Culpeper electric upgrades to increase reliability

The Town of Culpeper’s Light and Power Department has embarked on several projects designed to increase reliability of the electric service provided to its 4,800 residential and commercial customers.
Next week, crews will begin constructing a sixth electrical combination overhead and underground circuit to better serve the Lakeview subdivision and areas west to Yowell Elementary School.

Plans call for an underground high-voltage distribution line to start at the town’s electric substation along East Chandler Street at Electric Avenue. Crews will bore the underground cable along Yancey Street to Spencer Street, where the three-phase 12,470-volt line will go overhead on 27 new 55-foot poles.
Town Light and Power Director Mike Stover said the new taller poles will replace the shorter 45-foot poles currently in place along Spencer Street. Some of those current poles are embedded in the sidewalk. Once the new poles are in place, new electric wire strung, transformers relocated and telephone and cable television wires moved to the new poles, the old poles will be removed and the sidewalks repaired.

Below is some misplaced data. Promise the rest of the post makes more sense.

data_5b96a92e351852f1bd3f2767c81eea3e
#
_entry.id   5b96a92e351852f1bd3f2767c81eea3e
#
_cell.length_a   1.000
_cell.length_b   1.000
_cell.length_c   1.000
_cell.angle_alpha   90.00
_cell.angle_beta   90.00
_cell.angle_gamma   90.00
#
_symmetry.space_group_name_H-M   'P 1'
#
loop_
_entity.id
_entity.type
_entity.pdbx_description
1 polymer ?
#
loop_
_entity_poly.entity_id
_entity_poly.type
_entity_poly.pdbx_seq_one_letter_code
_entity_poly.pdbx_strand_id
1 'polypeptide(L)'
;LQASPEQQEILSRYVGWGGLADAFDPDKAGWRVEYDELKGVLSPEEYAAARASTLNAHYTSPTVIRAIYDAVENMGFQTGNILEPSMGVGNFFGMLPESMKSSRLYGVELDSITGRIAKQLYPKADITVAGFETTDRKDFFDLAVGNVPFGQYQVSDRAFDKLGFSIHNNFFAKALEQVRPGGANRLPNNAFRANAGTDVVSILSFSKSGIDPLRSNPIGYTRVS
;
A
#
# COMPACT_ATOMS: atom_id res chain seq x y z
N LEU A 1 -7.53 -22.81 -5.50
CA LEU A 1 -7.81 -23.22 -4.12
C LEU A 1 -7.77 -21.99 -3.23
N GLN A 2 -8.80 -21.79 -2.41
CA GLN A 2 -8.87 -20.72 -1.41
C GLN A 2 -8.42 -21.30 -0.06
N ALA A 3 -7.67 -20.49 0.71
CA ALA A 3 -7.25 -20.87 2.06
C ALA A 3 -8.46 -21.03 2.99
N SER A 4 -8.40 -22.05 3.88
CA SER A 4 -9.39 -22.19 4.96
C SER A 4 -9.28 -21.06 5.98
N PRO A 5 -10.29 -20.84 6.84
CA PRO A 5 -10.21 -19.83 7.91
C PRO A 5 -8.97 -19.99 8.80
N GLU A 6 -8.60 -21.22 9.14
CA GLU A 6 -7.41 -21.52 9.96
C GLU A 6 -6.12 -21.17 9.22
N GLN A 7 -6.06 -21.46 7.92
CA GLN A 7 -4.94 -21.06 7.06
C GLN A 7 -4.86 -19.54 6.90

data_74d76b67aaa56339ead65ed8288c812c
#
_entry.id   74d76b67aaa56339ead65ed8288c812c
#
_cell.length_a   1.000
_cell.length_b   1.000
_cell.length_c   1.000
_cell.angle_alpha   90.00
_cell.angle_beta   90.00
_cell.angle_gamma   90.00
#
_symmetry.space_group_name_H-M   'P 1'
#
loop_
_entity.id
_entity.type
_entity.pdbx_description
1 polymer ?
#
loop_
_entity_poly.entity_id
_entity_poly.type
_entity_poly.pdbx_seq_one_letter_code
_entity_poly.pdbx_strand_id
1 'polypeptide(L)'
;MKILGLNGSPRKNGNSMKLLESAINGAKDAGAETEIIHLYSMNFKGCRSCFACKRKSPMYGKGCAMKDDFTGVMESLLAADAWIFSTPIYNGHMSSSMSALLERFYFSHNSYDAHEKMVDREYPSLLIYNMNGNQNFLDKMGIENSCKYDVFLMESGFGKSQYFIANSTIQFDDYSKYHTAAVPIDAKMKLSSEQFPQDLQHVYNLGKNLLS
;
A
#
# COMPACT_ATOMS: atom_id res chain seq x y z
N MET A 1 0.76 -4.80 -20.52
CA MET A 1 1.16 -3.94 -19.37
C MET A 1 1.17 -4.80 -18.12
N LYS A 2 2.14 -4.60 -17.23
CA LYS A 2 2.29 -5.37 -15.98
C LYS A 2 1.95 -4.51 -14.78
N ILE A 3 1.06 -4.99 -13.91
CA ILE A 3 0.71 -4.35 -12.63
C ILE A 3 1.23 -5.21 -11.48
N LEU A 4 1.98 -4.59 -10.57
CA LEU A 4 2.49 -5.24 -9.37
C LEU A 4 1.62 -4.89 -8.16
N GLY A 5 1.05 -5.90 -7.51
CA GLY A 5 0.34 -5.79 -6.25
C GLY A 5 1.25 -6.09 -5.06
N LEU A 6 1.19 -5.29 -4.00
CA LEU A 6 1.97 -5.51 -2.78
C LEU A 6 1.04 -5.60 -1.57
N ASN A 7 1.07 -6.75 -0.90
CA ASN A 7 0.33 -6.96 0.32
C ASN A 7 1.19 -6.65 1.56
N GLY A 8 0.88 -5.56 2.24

Stover said the 90-day project costing about $500,000 – about $190,000 of that is materials – will prevent a system overload during high electricity demand.
About 6,000 feet of new electrical wire will be buried or strung overhead to complete the new circuit.

“This new electrical circuit should provide even more reliable electric service to our customers,” said Stover. “This way we don’t have to worry about the system overloading.”

Near the intersection of Spencer and West streets, plans call for the power line to go underground, through Yowell Meadow Park to a point at the rear of the park where existing overhead wiring to Lakeview begins.

“System reliability is key,” said Stover.

In addition to the new high-voltage circuit, the town recently began installing and energizing a new $800,000 transformer at the substation. Having a third transformer allows maintenance, without service interruption, to be performed on the two 1992-era transformers that currently serve the town.

“Transformers properly maintained should last about 50 years,” said Stover.

In anticipation of that third future transformer, the concrete pad to hold it in the fenced-in yard is already in place.
Finally, to meet federal and state emission mandate requirements, the Light and Power Department recently installed catalytic converters on its four electrical generators. The $190,000 project began in March 2012. Town officials await final testing before earning emission certifications from the EPA and the Virginia Department of Environmental Quality.